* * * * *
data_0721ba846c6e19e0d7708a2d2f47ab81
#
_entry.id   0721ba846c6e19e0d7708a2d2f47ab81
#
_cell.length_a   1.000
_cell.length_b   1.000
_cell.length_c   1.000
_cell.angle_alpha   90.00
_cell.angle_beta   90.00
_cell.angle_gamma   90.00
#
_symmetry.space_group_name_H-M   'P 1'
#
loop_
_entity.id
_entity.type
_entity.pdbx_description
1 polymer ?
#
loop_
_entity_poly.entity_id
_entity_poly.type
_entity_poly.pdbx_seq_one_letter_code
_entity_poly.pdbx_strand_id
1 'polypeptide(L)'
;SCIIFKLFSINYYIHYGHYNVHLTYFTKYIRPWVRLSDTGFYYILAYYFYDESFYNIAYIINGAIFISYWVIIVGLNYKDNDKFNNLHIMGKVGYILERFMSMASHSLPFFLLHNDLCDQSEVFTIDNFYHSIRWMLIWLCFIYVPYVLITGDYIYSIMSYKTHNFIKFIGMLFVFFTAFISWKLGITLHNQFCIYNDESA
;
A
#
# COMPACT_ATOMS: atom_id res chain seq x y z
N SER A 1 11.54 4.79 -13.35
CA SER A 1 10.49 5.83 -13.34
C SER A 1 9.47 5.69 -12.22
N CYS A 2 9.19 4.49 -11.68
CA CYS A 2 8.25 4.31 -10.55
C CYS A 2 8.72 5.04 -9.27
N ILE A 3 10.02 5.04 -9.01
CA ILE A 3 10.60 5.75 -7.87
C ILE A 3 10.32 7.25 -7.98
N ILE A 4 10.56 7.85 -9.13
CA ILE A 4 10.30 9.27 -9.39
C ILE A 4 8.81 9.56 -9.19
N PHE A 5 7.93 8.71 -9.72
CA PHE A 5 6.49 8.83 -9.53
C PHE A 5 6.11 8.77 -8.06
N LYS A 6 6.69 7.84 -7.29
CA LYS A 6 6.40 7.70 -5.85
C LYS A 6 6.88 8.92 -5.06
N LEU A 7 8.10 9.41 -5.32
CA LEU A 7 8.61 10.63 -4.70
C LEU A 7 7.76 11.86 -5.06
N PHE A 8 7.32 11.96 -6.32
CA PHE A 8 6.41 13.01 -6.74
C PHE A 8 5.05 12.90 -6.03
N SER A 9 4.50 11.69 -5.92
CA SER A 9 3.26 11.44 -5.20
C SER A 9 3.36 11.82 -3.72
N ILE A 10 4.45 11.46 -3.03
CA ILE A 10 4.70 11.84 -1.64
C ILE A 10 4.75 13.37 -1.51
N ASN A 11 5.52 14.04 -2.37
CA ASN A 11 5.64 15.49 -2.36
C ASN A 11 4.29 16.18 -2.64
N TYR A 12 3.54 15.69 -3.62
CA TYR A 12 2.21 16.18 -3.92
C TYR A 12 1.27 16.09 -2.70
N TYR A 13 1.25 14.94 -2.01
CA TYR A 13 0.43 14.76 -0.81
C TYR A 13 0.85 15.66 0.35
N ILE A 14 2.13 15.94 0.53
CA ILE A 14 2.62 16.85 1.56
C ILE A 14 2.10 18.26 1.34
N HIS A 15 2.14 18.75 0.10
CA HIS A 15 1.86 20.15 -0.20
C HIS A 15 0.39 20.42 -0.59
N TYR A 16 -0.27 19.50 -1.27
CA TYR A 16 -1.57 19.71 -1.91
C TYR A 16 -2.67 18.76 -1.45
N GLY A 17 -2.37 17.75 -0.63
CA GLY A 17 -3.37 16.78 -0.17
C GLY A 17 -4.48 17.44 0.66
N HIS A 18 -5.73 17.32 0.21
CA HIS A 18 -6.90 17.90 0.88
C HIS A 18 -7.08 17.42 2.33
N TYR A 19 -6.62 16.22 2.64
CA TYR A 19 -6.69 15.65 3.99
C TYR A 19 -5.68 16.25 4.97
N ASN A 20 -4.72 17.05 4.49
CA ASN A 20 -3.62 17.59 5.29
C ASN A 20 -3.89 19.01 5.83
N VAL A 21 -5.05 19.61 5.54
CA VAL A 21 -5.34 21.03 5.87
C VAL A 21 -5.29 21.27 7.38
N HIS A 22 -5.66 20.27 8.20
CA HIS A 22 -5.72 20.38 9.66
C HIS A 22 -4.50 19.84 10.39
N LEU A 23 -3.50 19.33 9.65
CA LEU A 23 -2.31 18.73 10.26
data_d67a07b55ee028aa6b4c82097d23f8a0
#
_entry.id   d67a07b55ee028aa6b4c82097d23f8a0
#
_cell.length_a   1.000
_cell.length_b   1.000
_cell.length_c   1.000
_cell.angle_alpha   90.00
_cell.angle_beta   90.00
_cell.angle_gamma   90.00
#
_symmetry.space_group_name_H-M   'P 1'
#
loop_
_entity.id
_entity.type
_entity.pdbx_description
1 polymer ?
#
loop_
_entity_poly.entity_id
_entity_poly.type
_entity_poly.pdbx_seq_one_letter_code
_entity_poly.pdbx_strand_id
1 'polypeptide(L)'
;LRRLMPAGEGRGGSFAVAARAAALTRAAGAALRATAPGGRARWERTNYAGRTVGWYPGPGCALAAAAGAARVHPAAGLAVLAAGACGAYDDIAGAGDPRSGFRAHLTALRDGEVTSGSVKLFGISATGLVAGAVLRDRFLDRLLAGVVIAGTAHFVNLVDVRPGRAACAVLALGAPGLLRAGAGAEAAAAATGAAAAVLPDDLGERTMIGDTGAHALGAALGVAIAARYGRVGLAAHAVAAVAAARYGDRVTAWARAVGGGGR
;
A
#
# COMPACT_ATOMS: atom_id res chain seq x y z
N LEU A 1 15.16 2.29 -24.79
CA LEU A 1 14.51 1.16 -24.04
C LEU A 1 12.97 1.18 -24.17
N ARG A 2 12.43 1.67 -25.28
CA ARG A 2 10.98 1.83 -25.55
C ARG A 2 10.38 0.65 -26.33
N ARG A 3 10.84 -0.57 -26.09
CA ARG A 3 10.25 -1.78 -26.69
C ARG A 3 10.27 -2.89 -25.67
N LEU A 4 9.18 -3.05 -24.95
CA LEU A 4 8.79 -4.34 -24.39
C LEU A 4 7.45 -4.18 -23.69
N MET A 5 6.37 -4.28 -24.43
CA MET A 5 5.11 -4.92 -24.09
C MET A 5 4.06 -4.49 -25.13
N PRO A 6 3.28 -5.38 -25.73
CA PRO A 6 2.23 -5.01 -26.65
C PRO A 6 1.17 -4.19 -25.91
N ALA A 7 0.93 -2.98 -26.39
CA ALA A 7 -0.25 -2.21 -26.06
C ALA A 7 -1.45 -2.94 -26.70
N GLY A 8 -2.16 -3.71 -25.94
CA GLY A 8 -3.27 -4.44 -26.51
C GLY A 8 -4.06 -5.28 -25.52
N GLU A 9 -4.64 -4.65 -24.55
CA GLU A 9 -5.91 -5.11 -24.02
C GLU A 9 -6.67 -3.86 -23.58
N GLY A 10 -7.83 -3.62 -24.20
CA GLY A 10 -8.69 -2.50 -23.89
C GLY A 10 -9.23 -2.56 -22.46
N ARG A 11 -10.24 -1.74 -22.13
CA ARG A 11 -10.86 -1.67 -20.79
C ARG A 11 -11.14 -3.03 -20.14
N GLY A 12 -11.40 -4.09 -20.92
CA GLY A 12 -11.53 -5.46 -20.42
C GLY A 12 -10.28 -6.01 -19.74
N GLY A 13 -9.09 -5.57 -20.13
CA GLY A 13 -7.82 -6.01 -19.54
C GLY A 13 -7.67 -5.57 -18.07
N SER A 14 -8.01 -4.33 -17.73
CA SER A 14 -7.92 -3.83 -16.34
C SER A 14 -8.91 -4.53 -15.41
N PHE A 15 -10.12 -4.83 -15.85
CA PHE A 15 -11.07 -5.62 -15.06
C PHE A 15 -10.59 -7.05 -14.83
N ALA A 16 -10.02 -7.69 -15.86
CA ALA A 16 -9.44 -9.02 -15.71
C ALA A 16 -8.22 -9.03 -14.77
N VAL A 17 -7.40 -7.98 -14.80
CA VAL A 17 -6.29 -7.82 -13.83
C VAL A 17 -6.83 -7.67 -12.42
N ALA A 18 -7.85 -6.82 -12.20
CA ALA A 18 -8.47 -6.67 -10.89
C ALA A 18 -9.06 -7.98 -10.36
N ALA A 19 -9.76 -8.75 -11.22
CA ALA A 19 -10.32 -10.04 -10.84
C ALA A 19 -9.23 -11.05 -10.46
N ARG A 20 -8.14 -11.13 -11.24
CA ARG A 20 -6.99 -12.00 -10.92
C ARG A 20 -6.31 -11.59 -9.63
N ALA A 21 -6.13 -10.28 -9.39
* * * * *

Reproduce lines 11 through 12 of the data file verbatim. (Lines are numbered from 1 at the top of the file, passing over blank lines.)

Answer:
#
_symmetry.space_group_name_H-M   'P 1'